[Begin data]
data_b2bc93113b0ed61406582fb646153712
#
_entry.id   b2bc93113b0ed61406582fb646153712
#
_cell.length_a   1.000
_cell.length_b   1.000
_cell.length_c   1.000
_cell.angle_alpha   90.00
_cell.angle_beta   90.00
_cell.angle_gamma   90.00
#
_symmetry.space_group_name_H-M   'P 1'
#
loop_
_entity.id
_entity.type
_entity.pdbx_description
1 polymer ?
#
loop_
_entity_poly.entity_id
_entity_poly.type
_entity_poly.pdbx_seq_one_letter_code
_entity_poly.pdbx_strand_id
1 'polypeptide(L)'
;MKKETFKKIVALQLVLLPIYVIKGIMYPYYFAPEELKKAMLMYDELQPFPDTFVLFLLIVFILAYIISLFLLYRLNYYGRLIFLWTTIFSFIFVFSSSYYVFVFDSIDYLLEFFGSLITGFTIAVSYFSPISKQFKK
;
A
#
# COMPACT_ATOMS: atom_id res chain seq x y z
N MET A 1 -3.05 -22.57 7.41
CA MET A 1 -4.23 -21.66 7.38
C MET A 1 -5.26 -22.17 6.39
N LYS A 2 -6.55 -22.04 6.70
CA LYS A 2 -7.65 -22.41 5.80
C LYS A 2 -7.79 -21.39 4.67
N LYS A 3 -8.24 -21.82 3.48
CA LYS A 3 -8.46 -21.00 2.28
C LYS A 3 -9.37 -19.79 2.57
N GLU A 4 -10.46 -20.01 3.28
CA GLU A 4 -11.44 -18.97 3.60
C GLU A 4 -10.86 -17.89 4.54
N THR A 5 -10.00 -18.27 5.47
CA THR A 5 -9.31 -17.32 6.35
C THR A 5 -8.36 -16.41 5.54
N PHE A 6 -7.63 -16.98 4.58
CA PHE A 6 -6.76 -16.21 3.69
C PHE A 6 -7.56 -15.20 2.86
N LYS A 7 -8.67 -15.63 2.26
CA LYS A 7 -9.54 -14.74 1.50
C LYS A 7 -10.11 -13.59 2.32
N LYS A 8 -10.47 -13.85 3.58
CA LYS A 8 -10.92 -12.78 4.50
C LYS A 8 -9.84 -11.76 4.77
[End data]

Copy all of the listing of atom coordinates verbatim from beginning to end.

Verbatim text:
data_b2bc93113b0ed61406582fb646153712
#
_entry.id   b2bc93113b0ed61406582fb646153712
#
_cell.length_a   1.000
_cell.length_b   1.000
_cell.length_c   1.000
_cell.angle_alpha   90.00
_cell.angle_beta   90.00
_cell.angle_gamma   90.00
#
_symmetry.space_group_name_H-M   'P 1'
#
loop_
_entity.id
_entity.type
_entity.pdbx_description
1 polymer ?
#
loop_
_entity_poly.entity_id
_entity_poly.type
_entity_poly.pdbx_seq_one_letter_code
_entity_poly.pdbx_strand_id
1 'polypeptide(L)'
;MKKETFKKIVALQLVLLPIYVIKGIMYPYYFAPEELKKAMLMYDELQPFPDTFVLFLLIVFILAYIISLFLLYRLNYYGRLIFLWTTIFSFIFVFSSSYYVFVFDSIDYLLEFFGSLITGFTIAVSYFSPISKQFKK
;
A
#
# COMPACT_ATOMS: atom_id res chain seq x y z
N MET A 1 -3.05 -22.57 7.41
CA MET A 1 -4.23 -21.66 7.38
C MET A 1 -5.26 -22.17 6.39
N LYS A 2 -6.55 -22.04 6.70
CA LYS A 2 -7.65 -22.41 5.80
C LYS A 2 -7.79 -21.39 4.67
N LYS A 3 -8.24 -21.82 3.48
CA LYS A 3 -8.46 -21.00 2.28
C LYS A 3 -9.37 -19.79 2.57
N GLU A 4 -10.46 -20.01 3.28
CA GLU A 4 -11.44 -18.97 3.60
C GLU A 4 -10.86 -17.89 4.54
N THR A 5 -10.00 -18.27 5.47
CA THR A 5 -9.31 -17.32 6.35
C THR A 5 -8.36 -16.41 5.54
N PHE A 6 -7.63 -16.98 4.58
CA PHE A 6 -6.76 -16.21 3.69
C PHE A 6 -7.56 -15.20 2.86
N LYS A 7 -8.67 -15.63 2.26
CA LYS A 7 -9.54 -14.74 1.50
C LYS A 7 -10.11 -13.59 2.32
N LYS A 8 -10.47 -13.85 3.58
CA LYS A 8 -10.92 -12.78 4.50
C LYS A 8 -9.84 -11.76 4.77